What is the difference between an adjective clause and a noun clause in apposition to a noun or a pronoun? I am confused because the examples I found are quite similar.

Noun clause in apposition to a noun or pronoun:

Your statement that you didn't take the money can’t be believed.

Adjective clause:

Fruit that is grown organically is expensive.

I would also appreciate it if you could provide more examples of these clauses with their main clause and subordinate clause marked (main clause in bold please).

How can I differentiate between and identify them?

  • 1
    When a noun takes a clause as complement, that complement is not in apposition to the noun. And the content clause “that you didn’t take the money” is undoubtedly a complement of “statement”, so it can’t be an appositive modifier (note that appositives are modifiers not complements). Also, to qualify as an appositive, the clause must not only be an entailment of the whole NP, but it must also be grammatical, and I’d say that "That you didn't take the money can't be believed" is ungrammatical. In your 2nd example, the that- clause is clearly a relative one, so it cannot be appositive. – BillJ Mar 3 '16 at 18:28
  • @BillJ: I agree, especially about the word appositive. The only thing is that I do think that you didn't take the money can't be believed is OK, though probably inferior to the statement that... – Cerberus_Reinstate_Monica Mar 3 '16 at 18:33
  • @Cerberus A useful test is to replace "that" with "the fact that", which here would yield "The fact that you didn't take the money can't be believed", which seems contradictory to me. – BillJ Mar 3 '16 at 18:37
  • @BillJ: I kind of see where you're coming from, but why is that a good test? And how about that he didn't take the money has been proven? It fails the test, but would you consider it grammatical? Again, I agree that adding it or the statement/assertion/etc. is better than ∅. – Cerberus_Reinstate_Monica Mar 3 '16 at 18:47
  • @Cerberus No, it would pass the test and prove that your example ("the fact that he didn't take the money ...") was grammatical, and it showed that the OP's was not. But most importantly, I see the OP's that- clause as a complement, not a modifier and thus not an appositive. – BillJ Mar 3 '16 at 19:05

1 Relative clause (adjective clause): Fruit that is grown organically is expensive.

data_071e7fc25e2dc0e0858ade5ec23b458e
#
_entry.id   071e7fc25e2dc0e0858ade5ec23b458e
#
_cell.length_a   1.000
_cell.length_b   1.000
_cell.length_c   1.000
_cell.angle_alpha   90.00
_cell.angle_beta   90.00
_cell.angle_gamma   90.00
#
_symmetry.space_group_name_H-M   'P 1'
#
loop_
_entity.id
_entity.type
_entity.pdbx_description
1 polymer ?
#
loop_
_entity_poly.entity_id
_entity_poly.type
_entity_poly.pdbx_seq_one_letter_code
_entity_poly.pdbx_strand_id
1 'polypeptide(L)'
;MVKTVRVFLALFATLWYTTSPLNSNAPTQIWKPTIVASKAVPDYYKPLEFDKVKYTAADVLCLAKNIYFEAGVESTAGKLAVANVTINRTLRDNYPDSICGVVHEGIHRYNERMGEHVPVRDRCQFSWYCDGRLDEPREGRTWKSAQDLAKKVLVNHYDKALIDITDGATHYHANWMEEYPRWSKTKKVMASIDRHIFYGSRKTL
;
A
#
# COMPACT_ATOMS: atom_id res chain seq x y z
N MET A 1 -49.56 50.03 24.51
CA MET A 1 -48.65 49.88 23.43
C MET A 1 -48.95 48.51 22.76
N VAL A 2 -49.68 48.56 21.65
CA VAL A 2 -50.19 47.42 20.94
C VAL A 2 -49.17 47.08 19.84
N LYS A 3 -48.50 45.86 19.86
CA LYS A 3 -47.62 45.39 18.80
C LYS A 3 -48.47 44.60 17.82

2 That-clause (noun-clause) as attribute of a noun: Your statement that you didn't take the money can't be believed.

The structure of the that-clause in 1 and 2 is different. In 1 "that" has subject character; you could replace "that" by "it".

In 2 you have a subject (you) after "that".

You can add a relative clause to any noun. But that-clauses of type 2 are only possible after special nouns such as the fact, the idea, the statement, the suggestion and similar nouns. These nouns just give an information about the nature of the that-clause. What is said in the that-clause is a fact or a statement, a suggestion, an idea or something similar.

In 2 you can drop "the statement" and say "That you didn't take the money can't be believed". You can use "statement" after the that-clause: That you didn't take the money (your statement) can't be believed.

  • This answer is good, except one thing; In 1 "that" has subject character; you could replace "that" by "it": this (wrongly) suggests to me that the that in an adjectival/relative clause has to be the subject. But the fruit that they gave me is expensive has the same construction even though that is the object of gave in the relative clause. – Cerberus_Reinstate_Monica Mar 3 '16 at 18:26
  • @Cerberus Right you are. I wanted to add that the relative pronoun can be subject or object - but, to be honest, I didn't want to go into details about relative clauses, the post is long enough as it is. And I think the problem aren't relative clauses, they are relatively easy. At least I think so. – rogermue Mar 3 '16 at 18:31

In sentence 1: fruit that is grown organicall is expensive.....this is no doubt a adjective clause.....the clause “that is grown organically” does not mean what is fruit....rather it means about fruit....so it is adj CLS


In second sentence ...“that u did not take the money”and “statement”..is the same thing....so it is noun in apposition and noun clause....

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